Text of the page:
Page last updated at 23:01 GMT, Friday, 15 August 2008 00:01 UK

A 'new face' for movie star extra

By Jane Elliott
Health reporter, BBC News

Joel Waiswa. Picture credit:Sonja Horsman
Joel now dreams of becoming a doctor

The film crew of Oscar winning movie The Last King of Scotland were so moved by the medical plight of one of their extras that they helped arrange facial surgery for him in the UK.

They discovered 10-year-old Joel Waiswa in Uganda while filming the movie, which depicts the relationship between Ugandan dictator Idi Amin and his Scottish physician.

While filming in a ramshackle hospital in the capital Kampala, film producer Lisa Bryer was approached by Joel who asked for and was given a part.

Joel had a large facial tumour that distorted his nose and pushed one of his eyes so far forward it looked as if it was outside his skull.

Seeking help

Lisa tried desperately to get him surgery.

"After speaking to Joel and hearing of his heartbreaking long wait to see doctors I just knew that I couldn't leave without securing him the treatment he so desperately needed, so I worked with local doctors to get him all the help they could offer," she said.

He is the most fabulous little boy. Full of life, smiles and bubbly enthusiasm
Niall Kirkpatrick
Surgeon

But because local doctors did not have either the facilities or specialist skills to treat Joel, Lisa appealed to the UK children's charity, Facing The World.

He was flown to the UK and his face repaired in one single 10-hour operation at the Cromwell Hospital.

Craniofacial surgeon Niall Kirkpatrick, ear, nose and throat specialist Will Grant and eye surgeon Naresh Joshi all donated their time for free.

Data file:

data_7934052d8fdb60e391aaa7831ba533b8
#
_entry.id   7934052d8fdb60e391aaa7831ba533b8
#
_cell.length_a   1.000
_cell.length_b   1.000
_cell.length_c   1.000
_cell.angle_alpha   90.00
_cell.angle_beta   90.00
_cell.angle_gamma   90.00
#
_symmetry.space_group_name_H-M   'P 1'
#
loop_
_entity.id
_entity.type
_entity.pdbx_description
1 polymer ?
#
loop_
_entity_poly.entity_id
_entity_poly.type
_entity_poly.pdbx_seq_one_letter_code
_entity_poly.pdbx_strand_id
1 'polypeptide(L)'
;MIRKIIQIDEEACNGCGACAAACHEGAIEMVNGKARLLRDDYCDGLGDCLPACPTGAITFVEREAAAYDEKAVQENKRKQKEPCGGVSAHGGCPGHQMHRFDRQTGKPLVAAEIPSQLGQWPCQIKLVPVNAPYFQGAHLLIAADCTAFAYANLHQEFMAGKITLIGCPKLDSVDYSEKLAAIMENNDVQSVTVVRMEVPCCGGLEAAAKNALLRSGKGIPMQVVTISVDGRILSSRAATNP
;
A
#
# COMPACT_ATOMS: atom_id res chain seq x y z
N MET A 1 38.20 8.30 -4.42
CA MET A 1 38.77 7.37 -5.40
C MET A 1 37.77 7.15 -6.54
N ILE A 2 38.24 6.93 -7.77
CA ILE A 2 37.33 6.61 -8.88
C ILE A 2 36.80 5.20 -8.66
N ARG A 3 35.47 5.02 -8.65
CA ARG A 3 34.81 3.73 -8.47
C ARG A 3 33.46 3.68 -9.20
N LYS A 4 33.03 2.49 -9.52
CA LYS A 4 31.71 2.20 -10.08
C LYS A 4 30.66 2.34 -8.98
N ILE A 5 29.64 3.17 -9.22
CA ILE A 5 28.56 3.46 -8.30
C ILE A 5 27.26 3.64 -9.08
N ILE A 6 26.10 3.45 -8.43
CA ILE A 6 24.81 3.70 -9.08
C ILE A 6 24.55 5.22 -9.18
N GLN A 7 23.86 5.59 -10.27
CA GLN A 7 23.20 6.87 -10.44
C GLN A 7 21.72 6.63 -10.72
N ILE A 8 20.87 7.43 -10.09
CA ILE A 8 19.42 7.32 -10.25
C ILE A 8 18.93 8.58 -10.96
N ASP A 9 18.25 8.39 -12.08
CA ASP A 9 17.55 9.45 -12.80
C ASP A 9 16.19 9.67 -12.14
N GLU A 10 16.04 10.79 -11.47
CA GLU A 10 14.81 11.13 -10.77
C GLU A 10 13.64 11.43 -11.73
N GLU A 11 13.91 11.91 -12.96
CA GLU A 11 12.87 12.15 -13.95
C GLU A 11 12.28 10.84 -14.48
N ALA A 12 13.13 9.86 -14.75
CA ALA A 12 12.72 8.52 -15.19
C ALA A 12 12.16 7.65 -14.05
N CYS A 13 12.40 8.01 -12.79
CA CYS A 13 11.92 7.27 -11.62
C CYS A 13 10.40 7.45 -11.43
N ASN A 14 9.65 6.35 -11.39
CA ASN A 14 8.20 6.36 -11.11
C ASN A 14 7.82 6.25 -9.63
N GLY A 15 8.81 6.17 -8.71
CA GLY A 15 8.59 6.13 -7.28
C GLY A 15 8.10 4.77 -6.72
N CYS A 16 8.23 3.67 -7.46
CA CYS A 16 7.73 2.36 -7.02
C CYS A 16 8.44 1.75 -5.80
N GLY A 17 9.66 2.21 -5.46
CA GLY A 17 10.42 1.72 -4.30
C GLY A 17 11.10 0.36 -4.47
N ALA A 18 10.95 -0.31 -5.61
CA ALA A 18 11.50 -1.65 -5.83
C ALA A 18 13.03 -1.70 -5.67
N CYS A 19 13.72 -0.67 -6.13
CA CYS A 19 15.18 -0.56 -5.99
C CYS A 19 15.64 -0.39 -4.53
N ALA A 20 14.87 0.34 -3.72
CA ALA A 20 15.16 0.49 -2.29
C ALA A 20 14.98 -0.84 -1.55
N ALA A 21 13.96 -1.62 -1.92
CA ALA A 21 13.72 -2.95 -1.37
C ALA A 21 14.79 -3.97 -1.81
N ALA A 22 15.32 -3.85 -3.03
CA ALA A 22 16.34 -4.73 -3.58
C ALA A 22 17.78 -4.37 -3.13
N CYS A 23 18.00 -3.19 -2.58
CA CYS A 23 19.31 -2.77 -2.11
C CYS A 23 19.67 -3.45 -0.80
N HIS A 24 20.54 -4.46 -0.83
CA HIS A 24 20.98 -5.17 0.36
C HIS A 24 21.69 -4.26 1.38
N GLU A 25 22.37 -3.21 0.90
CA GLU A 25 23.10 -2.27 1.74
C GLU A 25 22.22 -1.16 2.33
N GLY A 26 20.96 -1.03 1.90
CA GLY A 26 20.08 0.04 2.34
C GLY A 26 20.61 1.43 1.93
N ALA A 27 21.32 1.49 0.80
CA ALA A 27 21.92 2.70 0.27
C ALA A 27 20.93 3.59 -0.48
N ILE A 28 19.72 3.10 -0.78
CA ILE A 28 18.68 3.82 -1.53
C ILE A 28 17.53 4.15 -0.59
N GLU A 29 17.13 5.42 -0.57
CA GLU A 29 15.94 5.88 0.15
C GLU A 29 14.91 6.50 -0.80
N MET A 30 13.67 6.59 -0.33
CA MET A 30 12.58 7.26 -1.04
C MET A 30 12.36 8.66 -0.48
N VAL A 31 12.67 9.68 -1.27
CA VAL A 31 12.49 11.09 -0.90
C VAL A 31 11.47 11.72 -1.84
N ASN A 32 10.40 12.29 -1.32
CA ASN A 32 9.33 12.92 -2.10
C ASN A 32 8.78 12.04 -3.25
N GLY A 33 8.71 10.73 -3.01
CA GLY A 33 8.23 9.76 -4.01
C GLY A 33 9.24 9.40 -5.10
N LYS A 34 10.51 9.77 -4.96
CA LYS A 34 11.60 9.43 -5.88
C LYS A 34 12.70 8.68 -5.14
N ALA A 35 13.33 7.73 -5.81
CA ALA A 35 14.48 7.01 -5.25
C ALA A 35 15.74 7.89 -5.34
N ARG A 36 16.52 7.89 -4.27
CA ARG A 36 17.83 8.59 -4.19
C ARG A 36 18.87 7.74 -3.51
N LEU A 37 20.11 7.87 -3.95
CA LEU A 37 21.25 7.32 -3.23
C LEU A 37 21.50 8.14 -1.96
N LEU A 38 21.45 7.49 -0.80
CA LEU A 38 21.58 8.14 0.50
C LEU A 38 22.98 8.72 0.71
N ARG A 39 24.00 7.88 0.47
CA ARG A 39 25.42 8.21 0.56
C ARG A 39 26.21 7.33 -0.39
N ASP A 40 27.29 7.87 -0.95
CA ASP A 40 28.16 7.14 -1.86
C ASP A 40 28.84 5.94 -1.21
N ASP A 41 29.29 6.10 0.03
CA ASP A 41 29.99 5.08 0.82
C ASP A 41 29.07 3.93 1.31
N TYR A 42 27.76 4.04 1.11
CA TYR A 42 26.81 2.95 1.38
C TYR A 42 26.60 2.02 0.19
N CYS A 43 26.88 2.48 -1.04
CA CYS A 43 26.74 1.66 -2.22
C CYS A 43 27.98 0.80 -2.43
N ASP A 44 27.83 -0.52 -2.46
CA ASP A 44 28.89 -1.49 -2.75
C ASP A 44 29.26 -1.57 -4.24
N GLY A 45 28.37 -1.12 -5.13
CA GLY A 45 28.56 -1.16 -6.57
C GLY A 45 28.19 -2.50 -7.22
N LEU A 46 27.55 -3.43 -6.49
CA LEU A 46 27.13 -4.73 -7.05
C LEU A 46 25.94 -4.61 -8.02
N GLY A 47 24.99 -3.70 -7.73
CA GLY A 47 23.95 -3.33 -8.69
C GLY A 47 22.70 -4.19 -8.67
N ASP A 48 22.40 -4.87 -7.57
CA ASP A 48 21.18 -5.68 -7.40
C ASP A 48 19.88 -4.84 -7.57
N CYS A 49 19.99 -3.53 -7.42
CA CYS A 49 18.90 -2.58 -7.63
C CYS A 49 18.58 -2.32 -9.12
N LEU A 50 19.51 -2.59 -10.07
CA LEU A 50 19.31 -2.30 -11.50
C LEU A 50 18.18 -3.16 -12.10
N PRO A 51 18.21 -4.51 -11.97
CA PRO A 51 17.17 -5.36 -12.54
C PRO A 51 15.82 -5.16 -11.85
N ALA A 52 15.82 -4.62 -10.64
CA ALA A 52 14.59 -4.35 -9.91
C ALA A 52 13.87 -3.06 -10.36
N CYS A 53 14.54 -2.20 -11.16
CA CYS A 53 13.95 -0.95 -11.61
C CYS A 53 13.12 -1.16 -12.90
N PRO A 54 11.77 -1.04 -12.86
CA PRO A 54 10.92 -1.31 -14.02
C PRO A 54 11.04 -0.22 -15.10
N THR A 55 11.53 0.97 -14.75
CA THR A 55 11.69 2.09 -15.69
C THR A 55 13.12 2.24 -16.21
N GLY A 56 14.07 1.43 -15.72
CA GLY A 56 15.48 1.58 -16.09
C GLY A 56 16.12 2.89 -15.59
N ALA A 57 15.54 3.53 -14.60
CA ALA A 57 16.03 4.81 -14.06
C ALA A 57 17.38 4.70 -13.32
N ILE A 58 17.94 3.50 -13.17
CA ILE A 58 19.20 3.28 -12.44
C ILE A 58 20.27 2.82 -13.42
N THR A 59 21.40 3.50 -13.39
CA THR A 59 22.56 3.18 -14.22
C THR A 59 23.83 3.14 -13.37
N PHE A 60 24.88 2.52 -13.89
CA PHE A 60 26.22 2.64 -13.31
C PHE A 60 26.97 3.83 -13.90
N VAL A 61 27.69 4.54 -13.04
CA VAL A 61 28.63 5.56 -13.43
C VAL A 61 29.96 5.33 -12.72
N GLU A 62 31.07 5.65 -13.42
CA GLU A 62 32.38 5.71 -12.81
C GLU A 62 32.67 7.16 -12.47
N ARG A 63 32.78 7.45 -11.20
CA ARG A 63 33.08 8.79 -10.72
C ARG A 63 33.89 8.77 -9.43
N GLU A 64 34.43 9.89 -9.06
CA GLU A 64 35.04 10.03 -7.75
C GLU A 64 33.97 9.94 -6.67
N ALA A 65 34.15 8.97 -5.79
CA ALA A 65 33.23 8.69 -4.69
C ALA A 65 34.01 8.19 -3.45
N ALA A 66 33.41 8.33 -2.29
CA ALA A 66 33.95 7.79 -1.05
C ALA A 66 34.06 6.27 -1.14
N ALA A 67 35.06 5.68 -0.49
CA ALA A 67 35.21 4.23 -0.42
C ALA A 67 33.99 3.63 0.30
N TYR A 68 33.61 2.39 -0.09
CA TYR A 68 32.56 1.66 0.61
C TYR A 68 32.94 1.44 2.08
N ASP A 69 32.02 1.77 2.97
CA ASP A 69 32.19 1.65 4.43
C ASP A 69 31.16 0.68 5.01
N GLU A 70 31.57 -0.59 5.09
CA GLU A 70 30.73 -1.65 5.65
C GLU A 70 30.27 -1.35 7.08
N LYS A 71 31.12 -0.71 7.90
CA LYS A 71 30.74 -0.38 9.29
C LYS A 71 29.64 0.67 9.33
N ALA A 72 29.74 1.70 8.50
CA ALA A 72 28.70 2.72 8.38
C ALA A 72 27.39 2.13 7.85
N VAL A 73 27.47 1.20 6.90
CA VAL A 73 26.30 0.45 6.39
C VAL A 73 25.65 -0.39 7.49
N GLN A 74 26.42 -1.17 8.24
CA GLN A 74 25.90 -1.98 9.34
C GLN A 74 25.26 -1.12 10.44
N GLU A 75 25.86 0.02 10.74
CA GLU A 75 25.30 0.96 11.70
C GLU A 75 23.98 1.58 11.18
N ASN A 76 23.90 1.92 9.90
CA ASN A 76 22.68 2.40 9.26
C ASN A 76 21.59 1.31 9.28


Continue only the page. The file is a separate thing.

Mr Kirkpatrick said that although the tumour was benign, it was continuing to grow and distort Joel's facial features.

"Joel's problems were a very severe facial deformity as a result of a tumour growing in the middle of his face which was steadily growing, twisting and rotating his face through approximately 90 degrees and pushing his eye sideways and outwards several centimetres," he said.

The medical team not only had to remove the tumour, but also put the little boy's facial features - including one eye - back into position, ensuring they lost none of the muscle function or nerves.

Mr Kirkpatrick, said the surgery had been a great success, but that Joel might need further surgery to correct the position of his teeth in the future.

Joel Waiswa
Joel's tumour was pushing his eye from his skull
"Joel's face was transformed in one major procedure, and although the minor bruising around Joel's eye may take a while to completely resolve, the transformation after his surgery is incredible.

"He can now look forward to a future that until now was destined to be bleak.

"He is the most fabulous little boy, full of life, smiles and bubbly enthusiasm.

"He will live life to the full whatever is thrown at him and is just absolutely charming. He is very bright and has learnt remarkably good English very quickly."

He added: "It has been a real pleasure to be able to help."

Joel's dreams

Joel is so delighted by the surgery that he has vowed to become a medic when he returns home.

"I am so happy to be alive and that everything went so well. I'm looking forward to going home and will work hard and study to become a doctor so that I can help people also".

Joel's mother said: "I see such a wonderful change in Joel and only God can know how happy I am for having the opportunity for Joel to come to London for his surgery.

"I do not have words to thank Lisa Bryer, the surgeons and everyone at Facing the World.

"They have changed my son's life".

Sarah Driver-Jowitt, executive co-ordinator of Facing the World, said: "Joel is a delight. It is not often that you are privileged to meet someone who lights up every room that he walks into and to have had the opportunity to give him a future that he always deserved has been an honour."

She said the charity, helped by Lisa Bryer, had secured a good school for Joel to set him on the road for a "wonderful future".




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